The Commissioner acknowledged that employers organising Christmas events must take reasonable steps to maintain the standards of safety and behaviour. However, the Commissioner also said that any employee attending has a responsibility to act within reasonable bounds and that Mr Vai could not be considered to have acted in this way.
Given the potential to cause significant harm and the fact that the bar was closed shortly after the incident and the party was brought to an end, the Commissioner was satisfied that Mr Vai’s “behaviour in the present matter was just as significant and serious [as in Keenan], if not more so, given the potential for significant physical injury to have resulted“. The Commissioner also held that the giving of a warning by ALDI in these circumstances would not have been appropriate given the risk of harm, and that even though the glass fortunately did not hit anyone, it did not lessen the potential significance of what occurred.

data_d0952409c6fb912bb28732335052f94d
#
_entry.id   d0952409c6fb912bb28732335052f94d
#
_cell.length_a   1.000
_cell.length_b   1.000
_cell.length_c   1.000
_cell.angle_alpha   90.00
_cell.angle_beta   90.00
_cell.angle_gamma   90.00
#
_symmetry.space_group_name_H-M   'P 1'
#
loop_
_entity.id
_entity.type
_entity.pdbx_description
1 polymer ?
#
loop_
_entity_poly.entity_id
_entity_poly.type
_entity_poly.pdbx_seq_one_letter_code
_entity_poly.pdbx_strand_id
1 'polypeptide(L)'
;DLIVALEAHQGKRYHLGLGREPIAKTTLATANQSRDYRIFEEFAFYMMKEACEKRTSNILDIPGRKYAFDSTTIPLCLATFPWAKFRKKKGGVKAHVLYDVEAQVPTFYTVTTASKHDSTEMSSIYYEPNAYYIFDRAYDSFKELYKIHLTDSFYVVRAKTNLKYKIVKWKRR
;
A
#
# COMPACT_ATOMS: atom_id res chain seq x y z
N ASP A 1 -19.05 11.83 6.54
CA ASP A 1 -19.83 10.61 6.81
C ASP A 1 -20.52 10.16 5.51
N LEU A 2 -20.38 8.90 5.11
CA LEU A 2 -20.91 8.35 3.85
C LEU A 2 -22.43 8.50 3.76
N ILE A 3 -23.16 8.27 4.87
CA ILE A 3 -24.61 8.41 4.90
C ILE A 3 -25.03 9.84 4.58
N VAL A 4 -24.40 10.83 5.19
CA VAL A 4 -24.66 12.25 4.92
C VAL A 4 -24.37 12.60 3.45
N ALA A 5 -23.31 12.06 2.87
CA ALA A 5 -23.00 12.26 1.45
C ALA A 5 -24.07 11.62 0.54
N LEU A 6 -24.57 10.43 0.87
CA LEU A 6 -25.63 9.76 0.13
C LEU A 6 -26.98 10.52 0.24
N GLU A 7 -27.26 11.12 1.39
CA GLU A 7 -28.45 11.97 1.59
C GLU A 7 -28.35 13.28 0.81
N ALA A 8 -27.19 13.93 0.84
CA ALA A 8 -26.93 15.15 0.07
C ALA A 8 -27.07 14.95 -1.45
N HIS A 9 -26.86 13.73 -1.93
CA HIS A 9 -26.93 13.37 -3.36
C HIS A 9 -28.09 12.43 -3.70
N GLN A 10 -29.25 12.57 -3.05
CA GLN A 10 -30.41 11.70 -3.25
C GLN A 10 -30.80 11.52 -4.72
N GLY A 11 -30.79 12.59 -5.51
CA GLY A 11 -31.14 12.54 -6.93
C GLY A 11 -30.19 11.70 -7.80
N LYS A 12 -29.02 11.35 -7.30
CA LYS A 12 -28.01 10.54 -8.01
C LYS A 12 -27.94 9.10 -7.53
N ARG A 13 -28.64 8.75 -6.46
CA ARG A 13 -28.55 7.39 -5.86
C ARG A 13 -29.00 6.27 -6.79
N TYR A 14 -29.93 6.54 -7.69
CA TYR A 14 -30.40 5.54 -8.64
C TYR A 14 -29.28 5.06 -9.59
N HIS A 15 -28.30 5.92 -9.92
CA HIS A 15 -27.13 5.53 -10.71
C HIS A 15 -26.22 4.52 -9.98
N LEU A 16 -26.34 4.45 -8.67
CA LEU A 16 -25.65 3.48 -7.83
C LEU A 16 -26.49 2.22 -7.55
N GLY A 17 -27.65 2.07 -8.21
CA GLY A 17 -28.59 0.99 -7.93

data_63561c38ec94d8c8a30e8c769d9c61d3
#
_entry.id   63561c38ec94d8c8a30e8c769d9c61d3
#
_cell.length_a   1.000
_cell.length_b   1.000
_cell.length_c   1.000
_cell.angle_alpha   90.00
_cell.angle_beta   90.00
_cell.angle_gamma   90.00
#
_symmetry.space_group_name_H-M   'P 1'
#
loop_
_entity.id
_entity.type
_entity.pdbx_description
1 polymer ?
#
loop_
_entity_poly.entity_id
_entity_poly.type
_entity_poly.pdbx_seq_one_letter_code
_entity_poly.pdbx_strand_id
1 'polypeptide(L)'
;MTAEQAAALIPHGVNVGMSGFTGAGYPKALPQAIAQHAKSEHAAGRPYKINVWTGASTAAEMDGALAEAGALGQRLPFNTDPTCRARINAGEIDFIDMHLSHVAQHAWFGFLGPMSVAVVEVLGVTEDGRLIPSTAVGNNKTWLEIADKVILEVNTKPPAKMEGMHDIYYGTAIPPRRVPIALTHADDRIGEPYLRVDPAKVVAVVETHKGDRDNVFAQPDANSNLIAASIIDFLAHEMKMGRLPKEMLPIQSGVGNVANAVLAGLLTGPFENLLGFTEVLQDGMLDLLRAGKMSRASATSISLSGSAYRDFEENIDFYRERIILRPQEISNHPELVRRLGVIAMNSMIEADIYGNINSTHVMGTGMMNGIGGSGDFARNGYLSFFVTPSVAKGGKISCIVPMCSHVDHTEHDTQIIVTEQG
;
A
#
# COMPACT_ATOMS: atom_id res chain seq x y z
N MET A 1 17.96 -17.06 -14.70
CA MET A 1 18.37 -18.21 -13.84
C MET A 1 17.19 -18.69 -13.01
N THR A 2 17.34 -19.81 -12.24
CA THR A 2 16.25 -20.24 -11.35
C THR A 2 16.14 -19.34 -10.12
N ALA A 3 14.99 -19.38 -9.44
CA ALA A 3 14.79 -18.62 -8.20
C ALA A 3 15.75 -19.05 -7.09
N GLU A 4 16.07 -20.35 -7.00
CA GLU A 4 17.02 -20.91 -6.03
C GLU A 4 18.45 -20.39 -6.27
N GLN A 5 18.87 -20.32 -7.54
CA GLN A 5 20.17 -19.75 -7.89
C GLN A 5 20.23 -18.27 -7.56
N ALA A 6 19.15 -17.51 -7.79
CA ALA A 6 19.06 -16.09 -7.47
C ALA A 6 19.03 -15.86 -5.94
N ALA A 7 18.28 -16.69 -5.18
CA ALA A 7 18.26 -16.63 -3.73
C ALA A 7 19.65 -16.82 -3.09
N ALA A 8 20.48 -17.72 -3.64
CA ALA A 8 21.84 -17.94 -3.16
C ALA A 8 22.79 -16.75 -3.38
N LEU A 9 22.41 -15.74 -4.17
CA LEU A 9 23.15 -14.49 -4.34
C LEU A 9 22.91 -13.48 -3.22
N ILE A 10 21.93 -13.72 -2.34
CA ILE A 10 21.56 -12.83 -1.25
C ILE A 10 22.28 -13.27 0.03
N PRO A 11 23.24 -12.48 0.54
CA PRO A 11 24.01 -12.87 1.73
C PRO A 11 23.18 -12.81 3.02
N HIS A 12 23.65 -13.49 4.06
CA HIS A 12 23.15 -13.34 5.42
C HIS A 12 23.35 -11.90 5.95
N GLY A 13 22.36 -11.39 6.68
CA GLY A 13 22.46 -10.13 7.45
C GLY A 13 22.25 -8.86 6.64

The Commissioner also mentioned that although Mr Vai being intoxicated might be viewed as a mitigating factor, it did not enable him to avoid responsibility for what occurred.
The Commissioner held that ALDI had dismissed Mr Vai for a valid reason and therefore, he had not been unfairly dismissed.
Lessons For Employers
The case emphasises that while employers have a responsibility to maintain appropriate standards of behaviour at work functions where alcohol is present, employees also have an obligation to act within reasonable limits — they cannot absolve themselves of responsibility for their actions at such functions simply because the employer has provided alcohol.
Employers should ensure that responsible service of alcohol measures are in place at any work function, and that the service of free alcohol is not on an unlimited “help yourself” basis. Such measures could include the presence of managers or security guards to ensure employee behaviour does not get out of hand, restrictions on the provision of alcohol, and limits on the amount of alcohol available.
1 Sione Vai v ALDI Stores (A Limited Partnership)  FWC 4118
2 Keenan v Leighton Boral Amey Joint Venture  FWC 3156.